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View Full Version : Which woods do, and don't, engrave well



Steve McKee
03-13-2007, 4:00 PM
Hi all, was wondering if anyone had any kind of list of which woods do engrave well and which ones to avoid. I did find a thread on which woods cut, and don't cut, well but have not found anything on engraving.

Thanks in advance for any info you may have.

Steve

Joe Pelonio
03-13-2007, 4:14 PM
I've never seen a wood that was a problem to engrave, it's just different settings for different woods, because the density varies. Oak will engrave beautifully with lettering, but for photos or detailed clipart you need something with less grain, like basswood or baltic birch. Even woods that won't cut at all like some of the mahoganies will engrave OK, but may need paint filling since there's not much conrast between the engraving and background.

John Hardage
03-13-2007, 5:43 PM
Somtimes it depends on what you're engraving. I've got a pine sign that I did that was well received. It comes out with ribbing because of uneven density and sap/knots in some areas. It looks good with western theme things because it has that kind of roughed out look. I burned the letter edges with a soldering iron to ad contrast. If I want a nice, pristine lettering and even depth I use Alder.

Scott Shepherd
03-13-2007, 8:29 PM
I did a piece of cedar and it had a ton of resin in it. Not sure I'd want to do much of it. It was quite messy and sticky.

Keith Outten
03-13-2007, 8:39 PM
Steve,

My short list of woods that have engraved well for me is pretty standard information.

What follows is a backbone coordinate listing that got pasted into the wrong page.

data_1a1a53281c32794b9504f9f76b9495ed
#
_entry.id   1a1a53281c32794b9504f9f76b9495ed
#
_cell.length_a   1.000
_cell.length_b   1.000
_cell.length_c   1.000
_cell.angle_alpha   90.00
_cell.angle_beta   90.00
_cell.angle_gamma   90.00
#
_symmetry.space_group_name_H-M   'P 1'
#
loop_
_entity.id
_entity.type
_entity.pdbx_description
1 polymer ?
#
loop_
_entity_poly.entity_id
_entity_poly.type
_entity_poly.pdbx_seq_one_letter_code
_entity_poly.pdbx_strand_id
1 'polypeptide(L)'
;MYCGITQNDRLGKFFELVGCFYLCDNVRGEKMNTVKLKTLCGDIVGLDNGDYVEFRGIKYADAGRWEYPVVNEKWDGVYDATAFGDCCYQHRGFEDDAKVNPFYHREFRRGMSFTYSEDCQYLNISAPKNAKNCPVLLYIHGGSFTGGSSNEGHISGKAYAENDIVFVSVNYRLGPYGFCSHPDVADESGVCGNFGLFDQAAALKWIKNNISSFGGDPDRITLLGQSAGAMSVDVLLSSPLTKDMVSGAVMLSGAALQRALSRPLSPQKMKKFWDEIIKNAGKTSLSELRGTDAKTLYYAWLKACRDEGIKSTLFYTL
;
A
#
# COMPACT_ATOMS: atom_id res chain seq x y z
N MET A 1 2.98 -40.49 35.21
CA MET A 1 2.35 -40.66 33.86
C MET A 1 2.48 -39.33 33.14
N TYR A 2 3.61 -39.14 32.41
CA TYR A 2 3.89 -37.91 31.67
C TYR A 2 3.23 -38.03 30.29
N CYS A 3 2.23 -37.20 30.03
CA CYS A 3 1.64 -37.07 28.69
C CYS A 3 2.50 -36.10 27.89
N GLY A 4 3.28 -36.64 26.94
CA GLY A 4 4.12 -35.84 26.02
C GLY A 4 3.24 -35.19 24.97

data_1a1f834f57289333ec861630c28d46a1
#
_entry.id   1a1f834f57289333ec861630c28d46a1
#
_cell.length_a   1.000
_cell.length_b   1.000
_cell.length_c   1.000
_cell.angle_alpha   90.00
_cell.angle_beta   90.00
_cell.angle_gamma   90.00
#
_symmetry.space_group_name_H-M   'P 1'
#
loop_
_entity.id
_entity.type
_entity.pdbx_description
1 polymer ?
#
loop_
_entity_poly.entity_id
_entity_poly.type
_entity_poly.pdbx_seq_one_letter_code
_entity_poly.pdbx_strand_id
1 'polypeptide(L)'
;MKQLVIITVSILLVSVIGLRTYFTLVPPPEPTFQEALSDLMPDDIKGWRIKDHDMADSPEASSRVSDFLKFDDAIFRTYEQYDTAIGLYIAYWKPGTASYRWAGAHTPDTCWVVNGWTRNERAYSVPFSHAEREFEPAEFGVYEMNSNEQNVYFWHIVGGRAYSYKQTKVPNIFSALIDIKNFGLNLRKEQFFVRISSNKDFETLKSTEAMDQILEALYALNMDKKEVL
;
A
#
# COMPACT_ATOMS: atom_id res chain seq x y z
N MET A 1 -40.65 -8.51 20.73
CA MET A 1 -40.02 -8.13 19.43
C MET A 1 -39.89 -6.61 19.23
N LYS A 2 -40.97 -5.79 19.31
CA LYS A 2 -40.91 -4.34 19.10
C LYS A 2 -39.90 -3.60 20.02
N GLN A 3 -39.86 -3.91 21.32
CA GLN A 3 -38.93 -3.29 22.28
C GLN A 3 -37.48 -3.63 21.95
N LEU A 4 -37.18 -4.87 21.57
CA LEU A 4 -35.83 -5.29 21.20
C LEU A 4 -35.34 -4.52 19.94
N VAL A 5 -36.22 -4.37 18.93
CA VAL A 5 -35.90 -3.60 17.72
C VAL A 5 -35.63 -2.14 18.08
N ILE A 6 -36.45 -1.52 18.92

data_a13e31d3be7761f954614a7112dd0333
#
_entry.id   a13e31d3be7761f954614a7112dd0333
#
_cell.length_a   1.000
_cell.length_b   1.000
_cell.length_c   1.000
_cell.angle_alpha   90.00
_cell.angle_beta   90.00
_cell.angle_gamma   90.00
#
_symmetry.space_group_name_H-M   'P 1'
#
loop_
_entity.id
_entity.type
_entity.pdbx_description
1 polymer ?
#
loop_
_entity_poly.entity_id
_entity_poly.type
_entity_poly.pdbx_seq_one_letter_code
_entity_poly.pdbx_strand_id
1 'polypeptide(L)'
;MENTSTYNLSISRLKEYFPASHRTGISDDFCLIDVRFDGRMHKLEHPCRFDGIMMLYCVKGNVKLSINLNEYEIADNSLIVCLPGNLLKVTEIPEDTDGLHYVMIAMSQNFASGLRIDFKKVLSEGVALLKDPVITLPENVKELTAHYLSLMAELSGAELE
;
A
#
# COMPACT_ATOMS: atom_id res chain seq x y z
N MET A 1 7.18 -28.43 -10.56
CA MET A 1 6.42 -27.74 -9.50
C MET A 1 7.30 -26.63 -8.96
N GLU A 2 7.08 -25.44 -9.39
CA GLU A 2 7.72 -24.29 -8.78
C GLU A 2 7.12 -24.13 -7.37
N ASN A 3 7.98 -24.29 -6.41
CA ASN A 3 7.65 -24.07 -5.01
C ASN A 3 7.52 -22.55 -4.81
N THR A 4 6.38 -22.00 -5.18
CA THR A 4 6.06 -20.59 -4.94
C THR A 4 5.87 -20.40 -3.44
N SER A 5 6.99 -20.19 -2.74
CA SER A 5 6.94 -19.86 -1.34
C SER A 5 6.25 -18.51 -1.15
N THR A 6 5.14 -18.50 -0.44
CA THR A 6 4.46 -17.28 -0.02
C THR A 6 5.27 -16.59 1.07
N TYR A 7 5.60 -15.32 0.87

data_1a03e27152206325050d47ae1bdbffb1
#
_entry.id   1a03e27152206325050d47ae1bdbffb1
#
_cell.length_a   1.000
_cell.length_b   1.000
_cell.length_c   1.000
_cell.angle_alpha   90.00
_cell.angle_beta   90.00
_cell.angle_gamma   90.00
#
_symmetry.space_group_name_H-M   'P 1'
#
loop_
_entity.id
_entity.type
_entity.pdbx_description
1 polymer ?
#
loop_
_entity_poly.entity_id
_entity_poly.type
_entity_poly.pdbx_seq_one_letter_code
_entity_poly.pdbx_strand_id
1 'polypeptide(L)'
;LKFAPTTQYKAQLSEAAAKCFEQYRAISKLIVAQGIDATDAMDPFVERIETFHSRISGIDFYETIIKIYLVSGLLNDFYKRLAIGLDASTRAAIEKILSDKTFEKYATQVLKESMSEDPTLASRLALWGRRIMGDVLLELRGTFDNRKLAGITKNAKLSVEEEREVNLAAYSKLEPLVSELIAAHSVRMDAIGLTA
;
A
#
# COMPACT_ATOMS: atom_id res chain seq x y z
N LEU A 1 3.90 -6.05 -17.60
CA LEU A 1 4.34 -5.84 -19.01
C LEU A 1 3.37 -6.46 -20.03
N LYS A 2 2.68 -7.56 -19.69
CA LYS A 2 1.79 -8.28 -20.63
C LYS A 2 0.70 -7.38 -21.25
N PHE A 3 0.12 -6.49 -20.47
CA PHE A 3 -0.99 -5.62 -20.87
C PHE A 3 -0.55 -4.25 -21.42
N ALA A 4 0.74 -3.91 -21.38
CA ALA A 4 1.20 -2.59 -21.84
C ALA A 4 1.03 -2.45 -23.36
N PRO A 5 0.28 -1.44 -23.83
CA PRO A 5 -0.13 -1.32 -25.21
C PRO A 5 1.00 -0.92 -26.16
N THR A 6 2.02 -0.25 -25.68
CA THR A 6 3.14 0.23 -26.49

Maple, Ash, Alder, Cherry, Mahogany, Hickory, Purple Heart, Poplar and Walnut.

The list of wood species that I feel don't engrave well are Pine and Oak because of their grain or low resin content. Some pine species won't burn at all like very old Heart Pine, you can get plenty of depth but no contrast at all.

As you can see I haven't had experience with many exotic species.

.

Nancy Laird
03-13-2007, 9:45 PM
Steve,

My short list of woods that have engraved well for me is pretty standard information.

Maple, Ash, Alder, Cherry, Mahogany, Hickory, Purple Heart, Poplar and Walnut.

.

Birch also engraves quite well - we did plaques for the State Fair from birch the first year, maple the second year, and unless you put the two side by side, you really couldn't tell a lot of difference.

Alder also vectors nicely. Used some 1/4" to make drawer dividers for my kitchen. Did a job in about 45 minutes that would have taken forever :mad: by another method. DAMHIKT!!

Nancy

Steve McKee
03-14-2007, 10:20 AM
Okay, here's why I asked the question. I did a Black Ash cremation box and while it wasn't horrible it wasn't very good either. The darker "bands" did okay while the lighter ones were virtually untouched. I assume this is due to the lighter ones being more dense, though I'm not sure. Dave F mentioned this same problem in response to my inquiry about lasering Black Ash so apparently it wasn't just me. I ran the job 3 times which made it a little better but still not what I would consider acceptable. So, for future reference, I'll know not to do a job like this without having some scrap to try first. Lesson learned. Thanks to everyone for your response.

Steve